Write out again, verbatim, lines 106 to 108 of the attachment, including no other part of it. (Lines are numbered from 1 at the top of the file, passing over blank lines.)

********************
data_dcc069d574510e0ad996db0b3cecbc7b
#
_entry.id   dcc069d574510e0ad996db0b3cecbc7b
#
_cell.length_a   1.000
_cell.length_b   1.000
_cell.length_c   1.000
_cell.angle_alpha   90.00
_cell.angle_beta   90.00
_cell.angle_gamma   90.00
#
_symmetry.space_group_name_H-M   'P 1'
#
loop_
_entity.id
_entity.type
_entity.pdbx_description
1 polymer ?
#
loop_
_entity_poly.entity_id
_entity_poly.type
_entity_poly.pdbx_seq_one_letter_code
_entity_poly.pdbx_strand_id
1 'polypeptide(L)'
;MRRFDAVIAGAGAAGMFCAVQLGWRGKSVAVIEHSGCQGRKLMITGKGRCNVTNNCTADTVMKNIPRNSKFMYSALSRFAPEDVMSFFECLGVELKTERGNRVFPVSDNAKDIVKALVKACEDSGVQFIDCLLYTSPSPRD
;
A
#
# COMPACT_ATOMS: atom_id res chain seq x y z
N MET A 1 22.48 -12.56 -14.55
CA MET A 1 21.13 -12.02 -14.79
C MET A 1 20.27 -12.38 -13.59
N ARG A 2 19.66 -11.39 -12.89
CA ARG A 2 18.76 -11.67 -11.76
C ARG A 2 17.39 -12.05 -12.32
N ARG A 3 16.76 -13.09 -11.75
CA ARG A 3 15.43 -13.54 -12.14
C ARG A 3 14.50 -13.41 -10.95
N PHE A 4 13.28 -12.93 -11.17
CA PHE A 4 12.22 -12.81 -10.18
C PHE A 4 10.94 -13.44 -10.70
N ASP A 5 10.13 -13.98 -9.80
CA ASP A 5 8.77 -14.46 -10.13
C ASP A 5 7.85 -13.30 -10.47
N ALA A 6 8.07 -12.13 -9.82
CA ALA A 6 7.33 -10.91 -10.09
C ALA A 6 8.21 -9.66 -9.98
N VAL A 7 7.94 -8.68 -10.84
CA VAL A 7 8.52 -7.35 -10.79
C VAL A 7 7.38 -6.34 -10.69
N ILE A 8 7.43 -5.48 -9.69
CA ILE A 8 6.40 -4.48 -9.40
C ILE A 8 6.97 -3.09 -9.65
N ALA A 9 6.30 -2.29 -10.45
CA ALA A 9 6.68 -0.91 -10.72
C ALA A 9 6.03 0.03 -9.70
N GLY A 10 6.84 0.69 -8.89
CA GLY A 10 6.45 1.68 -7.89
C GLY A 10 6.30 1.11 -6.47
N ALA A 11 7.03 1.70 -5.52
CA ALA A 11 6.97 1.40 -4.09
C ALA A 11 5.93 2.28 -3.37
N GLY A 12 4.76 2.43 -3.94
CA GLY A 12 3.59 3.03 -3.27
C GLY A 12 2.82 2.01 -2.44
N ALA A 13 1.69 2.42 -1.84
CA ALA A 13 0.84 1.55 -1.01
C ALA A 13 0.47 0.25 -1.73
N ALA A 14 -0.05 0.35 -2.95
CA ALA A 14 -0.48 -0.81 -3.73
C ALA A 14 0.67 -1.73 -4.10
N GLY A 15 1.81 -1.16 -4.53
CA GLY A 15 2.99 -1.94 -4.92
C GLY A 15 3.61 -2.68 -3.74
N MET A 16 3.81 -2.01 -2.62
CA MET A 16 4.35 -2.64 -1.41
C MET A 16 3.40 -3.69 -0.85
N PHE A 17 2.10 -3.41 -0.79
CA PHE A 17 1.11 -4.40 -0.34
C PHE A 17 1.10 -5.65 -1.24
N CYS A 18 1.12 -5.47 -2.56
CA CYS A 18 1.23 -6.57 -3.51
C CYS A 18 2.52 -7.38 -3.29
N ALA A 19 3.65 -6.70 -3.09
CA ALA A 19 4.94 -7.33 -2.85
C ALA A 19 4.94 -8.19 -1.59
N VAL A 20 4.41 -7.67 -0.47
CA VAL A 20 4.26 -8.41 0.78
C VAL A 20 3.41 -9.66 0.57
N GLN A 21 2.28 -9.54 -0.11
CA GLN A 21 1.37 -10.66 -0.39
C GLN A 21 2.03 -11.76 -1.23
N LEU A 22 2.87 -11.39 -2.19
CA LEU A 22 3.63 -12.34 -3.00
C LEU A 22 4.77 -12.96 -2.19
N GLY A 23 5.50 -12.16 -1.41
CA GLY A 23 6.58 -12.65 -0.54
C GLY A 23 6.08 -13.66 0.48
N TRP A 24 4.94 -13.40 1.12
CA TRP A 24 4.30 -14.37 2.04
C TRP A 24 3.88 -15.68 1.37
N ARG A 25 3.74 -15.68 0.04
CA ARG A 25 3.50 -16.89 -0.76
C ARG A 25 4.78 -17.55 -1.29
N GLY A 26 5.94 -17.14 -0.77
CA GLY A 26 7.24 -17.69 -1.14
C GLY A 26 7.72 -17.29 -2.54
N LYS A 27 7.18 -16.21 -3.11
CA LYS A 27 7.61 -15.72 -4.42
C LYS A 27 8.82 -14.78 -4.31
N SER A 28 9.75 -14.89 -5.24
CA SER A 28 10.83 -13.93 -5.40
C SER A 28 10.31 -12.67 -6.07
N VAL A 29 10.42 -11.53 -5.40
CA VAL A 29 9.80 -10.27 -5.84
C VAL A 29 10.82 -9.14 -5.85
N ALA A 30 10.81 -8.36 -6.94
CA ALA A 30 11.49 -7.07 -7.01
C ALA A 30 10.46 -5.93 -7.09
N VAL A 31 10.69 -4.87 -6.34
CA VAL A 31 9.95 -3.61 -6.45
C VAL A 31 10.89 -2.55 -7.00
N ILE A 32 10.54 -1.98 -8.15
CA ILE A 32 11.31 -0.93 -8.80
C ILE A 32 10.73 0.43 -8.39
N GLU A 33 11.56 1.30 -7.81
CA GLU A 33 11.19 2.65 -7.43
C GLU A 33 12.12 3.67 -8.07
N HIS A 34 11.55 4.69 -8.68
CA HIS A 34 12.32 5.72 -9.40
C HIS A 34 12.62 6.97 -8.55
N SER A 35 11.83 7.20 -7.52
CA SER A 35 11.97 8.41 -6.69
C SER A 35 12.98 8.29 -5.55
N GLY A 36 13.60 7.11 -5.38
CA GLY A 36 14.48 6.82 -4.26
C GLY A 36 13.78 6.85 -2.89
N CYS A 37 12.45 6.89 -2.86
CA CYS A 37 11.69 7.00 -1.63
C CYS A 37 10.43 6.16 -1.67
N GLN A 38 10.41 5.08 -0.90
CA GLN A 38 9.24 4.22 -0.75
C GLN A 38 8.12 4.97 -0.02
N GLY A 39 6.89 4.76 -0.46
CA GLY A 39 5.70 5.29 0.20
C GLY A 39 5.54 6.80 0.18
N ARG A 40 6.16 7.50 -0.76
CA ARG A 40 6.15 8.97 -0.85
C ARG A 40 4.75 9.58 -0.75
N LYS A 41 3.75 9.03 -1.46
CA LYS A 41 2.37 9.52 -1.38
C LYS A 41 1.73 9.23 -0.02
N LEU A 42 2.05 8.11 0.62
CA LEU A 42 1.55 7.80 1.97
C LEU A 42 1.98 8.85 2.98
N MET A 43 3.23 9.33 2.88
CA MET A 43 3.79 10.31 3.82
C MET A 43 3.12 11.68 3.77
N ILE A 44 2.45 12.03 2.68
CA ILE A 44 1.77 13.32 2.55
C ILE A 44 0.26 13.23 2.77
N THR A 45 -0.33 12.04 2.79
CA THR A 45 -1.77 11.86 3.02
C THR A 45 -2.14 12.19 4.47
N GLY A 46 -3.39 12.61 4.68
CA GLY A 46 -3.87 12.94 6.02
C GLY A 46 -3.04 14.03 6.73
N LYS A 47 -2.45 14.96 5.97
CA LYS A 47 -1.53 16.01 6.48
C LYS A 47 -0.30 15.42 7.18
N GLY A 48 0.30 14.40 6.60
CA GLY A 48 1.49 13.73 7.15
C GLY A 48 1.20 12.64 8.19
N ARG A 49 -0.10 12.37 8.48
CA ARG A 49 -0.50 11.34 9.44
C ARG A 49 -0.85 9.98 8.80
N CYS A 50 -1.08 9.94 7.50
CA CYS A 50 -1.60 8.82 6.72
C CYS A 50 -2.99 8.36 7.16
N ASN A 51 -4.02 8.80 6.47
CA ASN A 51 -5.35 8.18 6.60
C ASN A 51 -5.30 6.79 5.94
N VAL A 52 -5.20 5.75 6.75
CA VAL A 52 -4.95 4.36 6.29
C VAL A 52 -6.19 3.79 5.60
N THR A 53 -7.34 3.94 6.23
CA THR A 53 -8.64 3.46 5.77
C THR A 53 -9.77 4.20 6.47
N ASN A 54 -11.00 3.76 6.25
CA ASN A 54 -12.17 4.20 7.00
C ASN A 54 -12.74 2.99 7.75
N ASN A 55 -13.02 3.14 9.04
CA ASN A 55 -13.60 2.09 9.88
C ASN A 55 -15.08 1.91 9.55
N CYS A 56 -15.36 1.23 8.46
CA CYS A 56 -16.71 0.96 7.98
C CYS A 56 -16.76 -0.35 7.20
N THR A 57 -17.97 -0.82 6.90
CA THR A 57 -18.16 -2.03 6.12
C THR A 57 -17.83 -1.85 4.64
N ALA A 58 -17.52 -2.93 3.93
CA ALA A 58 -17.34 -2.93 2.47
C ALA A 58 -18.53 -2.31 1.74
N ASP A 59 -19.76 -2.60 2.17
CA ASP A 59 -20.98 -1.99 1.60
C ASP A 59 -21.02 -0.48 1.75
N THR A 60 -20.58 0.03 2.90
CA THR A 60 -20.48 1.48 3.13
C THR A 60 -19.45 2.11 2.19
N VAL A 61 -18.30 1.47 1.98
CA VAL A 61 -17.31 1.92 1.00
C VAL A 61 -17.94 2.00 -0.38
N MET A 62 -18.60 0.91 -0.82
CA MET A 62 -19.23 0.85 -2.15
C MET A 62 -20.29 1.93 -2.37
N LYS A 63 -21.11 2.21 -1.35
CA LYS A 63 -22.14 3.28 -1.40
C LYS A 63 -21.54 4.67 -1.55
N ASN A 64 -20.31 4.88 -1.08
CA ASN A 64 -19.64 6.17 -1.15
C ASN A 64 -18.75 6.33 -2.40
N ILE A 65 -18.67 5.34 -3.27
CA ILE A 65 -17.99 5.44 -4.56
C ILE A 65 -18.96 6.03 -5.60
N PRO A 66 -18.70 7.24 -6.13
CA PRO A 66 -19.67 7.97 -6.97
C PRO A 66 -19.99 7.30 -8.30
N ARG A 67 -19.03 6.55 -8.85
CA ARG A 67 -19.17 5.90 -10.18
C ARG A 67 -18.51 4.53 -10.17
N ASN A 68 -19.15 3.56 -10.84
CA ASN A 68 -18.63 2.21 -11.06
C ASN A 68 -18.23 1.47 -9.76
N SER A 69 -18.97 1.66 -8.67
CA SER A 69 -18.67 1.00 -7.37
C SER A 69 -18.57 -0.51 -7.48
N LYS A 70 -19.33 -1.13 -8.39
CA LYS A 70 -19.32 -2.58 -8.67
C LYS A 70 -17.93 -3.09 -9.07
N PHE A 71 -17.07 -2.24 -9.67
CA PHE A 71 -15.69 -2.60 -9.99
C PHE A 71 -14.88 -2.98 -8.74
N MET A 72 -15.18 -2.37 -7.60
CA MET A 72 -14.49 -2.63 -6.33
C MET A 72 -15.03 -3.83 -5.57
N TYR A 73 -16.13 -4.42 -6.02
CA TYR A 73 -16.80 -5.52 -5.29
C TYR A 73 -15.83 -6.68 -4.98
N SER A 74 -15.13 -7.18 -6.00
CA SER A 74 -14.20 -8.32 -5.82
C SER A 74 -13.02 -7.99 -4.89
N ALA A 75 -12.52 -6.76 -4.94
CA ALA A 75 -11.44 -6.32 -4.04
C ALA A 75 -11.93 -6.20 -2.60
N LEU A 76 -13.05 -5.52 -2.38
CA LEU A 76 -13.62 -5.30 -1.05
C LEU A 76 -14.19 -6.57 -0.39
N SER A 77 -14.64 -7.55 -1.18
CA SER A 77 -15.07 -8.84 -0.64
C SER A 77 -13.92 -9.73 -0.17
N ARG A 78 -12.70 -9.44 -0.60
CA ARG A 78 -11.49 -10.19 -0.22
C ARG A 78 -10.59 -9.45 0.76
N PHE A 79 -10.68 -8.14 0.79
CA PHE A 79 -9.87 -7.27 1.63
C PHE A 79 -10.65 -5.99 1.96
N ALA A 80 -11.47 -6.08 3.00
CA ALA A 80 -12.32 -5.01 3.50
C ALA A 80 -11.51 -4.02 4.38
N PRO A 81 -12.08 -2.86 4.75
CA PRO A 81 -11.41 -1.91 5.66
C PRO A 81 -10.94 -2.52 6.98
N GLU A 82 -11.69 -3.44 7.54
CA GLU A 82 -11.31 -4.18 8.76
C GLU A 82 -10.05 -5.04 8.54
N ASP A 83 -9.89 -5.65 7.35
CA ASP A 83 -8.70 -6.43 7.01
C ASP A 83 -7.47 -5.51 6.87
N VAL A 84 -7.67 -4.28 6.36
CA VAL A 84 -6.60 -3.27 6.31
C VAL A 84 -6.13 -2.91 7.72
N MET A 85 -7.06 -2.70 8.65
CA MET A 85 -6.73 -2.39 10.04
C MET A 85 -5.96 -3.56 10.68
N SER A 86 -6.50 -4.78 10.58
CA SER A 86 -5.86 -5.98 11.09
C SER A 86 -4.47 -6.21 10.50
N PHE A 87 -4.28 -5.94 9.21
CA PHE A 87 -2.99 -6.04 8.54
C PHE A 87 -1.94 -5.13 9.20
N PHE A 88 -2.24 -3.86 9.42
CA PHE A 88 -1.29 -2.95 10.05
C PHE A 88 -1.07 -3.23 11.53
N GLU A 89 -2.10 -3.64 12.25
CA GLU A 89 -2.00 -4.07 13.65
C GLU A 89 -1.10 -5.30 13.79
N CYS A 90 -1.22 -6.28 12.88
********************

N GLY A 26 5.94 -17.14 -0.77
CA GLY A 26 7.24 -17.69 -1.14
C GLY A 26 7.72 -17.29 -2.54